Julian Sambles is Head of Audience Development at the Telegraph, responsible for digital audience growth, engagement and page yield.

He is speaking at our Online Marketing Masterclasses event next week to discuss how the newspaper uses search engines to acquire traffic, so I thought I’d ask him a few questions in advance about the Telegraph’s social media strategy.

How has The Telegraph embraced and adopted social media?

Social media has been a key part of our strategy, both to broaden our audience reach and increase engagement with our editorial.

What’s been working well for you?

We publish strong editorial content and with it come useful tools which allow our readers to interact with it in the social network of their choosing.

Content of the web, from the web and about the web often does very well for us but we also find that ‘traditional’ stories also yield good traffic when ‘networked’ through the web.

I read that you’re attracting 75,000 unique users per day from social media channels. Is that accurate?

That was an accurate number at the time, using the monitoring tools available to us.

What are the best social platforms for pulling in the big numbers?

For us it is not about chasing ‘big’ numbers, it is more having our rich content found and engaged with by more people in an environment of their choosing. Saying that, there is no doubt that Digg users enjoy what we do.

How do you measure social media success? What are the key metrics that you keep an eye on?

We measure our customer engagement through various metrics both globally and locally as well as looking at the customer path both before and after our site.

Have you needed to improve your hardware to be able to handle The Digg Effect and other spikes? Any observations to share?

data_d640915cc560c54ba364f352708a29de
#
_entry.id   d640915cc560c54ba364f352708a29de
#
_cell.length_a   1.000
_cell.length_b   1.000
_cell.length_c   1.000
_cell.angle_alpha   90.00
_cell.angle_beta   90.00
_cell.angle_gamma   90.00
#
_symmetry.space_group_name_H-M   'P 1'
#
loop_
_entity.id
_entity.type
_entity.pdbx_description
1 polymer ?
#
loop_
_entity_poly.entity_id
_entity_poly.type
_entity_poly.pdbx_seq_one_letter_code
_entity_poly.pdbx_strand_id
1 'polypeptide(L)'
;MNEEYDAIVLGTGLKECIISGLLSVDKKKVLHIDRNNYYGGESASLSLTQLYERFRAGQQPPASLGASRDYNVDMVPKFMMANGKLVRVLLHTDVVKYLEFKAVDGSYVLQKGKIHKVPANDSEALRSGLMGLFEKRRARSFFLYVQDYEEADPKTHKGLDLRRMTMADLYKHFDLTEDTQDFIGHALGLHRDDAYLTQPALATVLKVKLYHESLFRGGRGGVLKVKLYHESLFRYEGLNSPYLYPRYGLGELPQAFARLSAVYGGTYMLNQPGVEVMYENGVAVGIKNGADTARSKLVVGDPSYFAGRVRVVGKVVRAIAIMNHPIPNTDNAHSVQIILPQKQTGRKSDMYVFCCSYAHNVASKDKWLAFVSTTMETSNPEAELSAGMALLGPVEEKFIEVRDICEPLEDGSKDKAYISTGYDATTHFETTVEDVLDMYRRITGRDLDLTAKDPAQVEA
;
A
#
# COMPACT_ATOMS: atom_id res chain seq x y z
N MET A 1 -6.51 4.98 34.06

It is imperative for usability and customer experience that our website hardware and infrastructure is able to handle spikes of traffic from popular stories. Demand can reach in excess of 200 page views per second. In general, performance is one of the things we work most on.

Do you actively push out content to specific social media sites, or is it a case of letting the community do the work for you? 

We make it easy for our anyone to ‘post’, ‘digg’ and ‘tweet’ specific articles or pictures from our site to their chosen social network. They can then engage with that content in a manner that they want to and share it within that environment.

We encourage our journalists to join in this process as well. We leave it to the community to decide whether they like the story and, fortunately, often they do.

What has your social media strategy done in terms of your community and how they engage on (and off) the website?

We now have a strong following of customers who like to engage with our content regularly online.

Does a newspaper or business need a social media editor, like the New York Times? 

We are not looking to employ a person with such a title at the moment. I would recommend that journalists engage with social media sites and forums around their chosen subject. And we do have Communities Editor Kate Day, who is actively involved in this area as well.

Are The Telegraph’s writers and editors encouraged to understand the basics of SEO and social media? 

Key to our success online has been investing in and training our staff. We have put a great deal of time, effort and money into giving staff new skills for the changing media world. This includes video, SEO and Social Media.

The key for us is to ensure we retain our core values while at the same time reaching out to a new audience. I would point out that a very large proportion of our editorial staff now publish ‘live’ onto the site. So it is also in everyone’s interests that as many people as possible understand not just the basics but have mastered more advanced skills as well.

Some people think that social media has no real impact on SEO. I think it does, not least because reach and awareness can help generate quality links. What’s your take on this?

I would agree that there is a SEO benefit to social media, but that is not our main reason to engage with it. For us it is about getting our content to a wider audience in an environment they engage with.